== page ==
It’s also important to know that render-nodes are not bound to a specific card. While internally it’s created by the same driver as the legacy node, user-space should never assume any connection between a render-node and a legacy/mode-setting node. Instead, if user-space requires hardware-acceleration, it should open any node and use it. For communication back to the graphics-server, dma-buf shall be used. Really! Questions like “how do I find the render-node for a given card?” don’t make any sense. Yes, driver-specific user-space can figure out whether and which render-node was created by which driver, but driver-unspecific user-space should never do that! Depending on your use-cases, either open any render-node you want (maybe allow an environment-variable to select it) or let the graphics-server do that for you and pass the FD via your graphics-API (X11, wayland, …).

So with render-nodes, kernel drivers can now provide an interface only for off-screen rendering and GPGPU work. Devices without any display-controller can avoid any mode-setting nodes and just provide a render-node. User-space, on the other hand, can finally use GPUs without requiring any privileged graphics-server running. They’re independent of the kernel-internal DRM-Master concept!

2) Mode-setting nodes

While splitting off render-nodes from the legacy node simplifies the situation for most applications, we didn’t simplify it for mode-setting applications. Currently, if a graphics-server wants to program a display-controller, it needs to be DRM-Master for the given card. It can acquire it via drmSetMaster() and drop it via drmDropMaster(). But only one application can be DRM-Master at a time. Moreover, only applications with CAP_SYS_ADMIN privileges can acquire DRM-Master. This prevents some quite fancy features:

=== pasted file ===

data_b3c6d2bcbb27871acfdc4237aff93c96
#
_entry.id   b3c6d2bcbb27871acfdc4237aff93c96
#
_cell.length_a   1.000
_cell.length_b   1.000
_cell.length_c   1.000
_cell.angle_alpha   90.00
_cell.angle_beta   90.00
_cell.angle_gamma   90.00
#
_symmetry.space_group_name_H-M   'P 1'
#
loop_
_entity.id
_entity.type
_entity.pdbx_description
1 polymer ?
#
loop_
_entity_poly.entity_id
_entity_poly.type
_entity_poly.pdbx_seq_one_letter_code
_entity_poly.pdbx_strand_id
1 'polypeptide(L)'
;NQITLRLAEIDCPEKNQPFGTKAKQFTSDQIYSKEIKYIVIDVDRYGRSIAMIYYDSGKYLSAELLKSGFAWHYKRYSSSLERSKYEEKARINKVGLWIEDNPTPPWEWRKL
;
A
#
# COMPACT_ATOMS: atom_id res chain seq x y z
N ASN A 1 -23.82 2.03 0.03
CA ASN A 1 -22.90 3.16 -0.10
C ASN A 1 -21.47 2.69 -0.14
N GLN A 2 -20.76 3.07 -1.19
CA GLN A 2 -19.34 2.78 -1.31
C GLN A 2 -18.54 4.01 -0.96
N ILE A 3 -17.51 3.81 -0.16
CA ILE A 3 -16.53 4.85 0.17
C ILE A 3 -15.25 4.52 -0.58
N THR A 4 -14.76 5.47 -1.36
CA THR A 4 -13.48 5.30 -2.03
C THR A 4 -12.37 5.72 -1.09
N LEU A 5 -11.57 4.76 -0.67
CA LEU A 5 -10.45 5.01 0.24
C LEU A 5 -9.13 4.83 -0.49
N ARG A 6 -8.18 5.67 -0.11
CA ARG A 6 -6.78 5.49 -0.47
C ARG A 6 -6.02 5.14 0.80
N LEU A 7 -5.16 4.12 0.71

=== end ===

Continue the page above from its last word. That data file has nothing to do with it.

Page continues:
• Running an XServer without root-privileges
  • Using two different XServers to control two independent monitors/connectors of the same card

The initial idea (and Ilija Hadzic’s follow-up) to support this were mode-setting nodes. A privileged ioctl on the control-node would allow applications to split mode-setting resources across different device-nodes. You could have /dev/dri/modesetD1 and /dev/dri/modesetD2 to split your KMS CRTC and Connector resources. An XServer could use one of these nodes to program the now reduced set of resources. We would have one DRM-Master per node and we’d be fine. We could remove the CAP_SYS_ADMIN restriction and instead rely on file-system access-modes to control access to KMS resources.

Another discussed idea to avoid creating a bunch of file-system nodes, is to allocate these resources on-the-fly. All mode-setting-resources would now be bound to a DRM-Master object. An application can only access the resources available on the DRM-Master that it is assigned to. Initially, all resources are bound to the default DRM-Master as usual, which everyone gets assigned to when opening a legacy node. A new ioctl DRM_CLONE_MASTER is used to create a new DRM-Master with the same resources as the previous DRM-Master of an application. Via a DRM_DROP_MASTER_RESOURCE an application can drop KMS resources from their DRM-Master object. Due to their design, neither requires a CAP_SYS_ADMIN restriction as they only clone or drop privileges, they never acquire new privs! So they can be used by any application with access to the control node to create two new DRM-Master resources and pass them to two independent XServers. These use the passed FD to access the card, instead of opening the legacy or mode-setting nodes.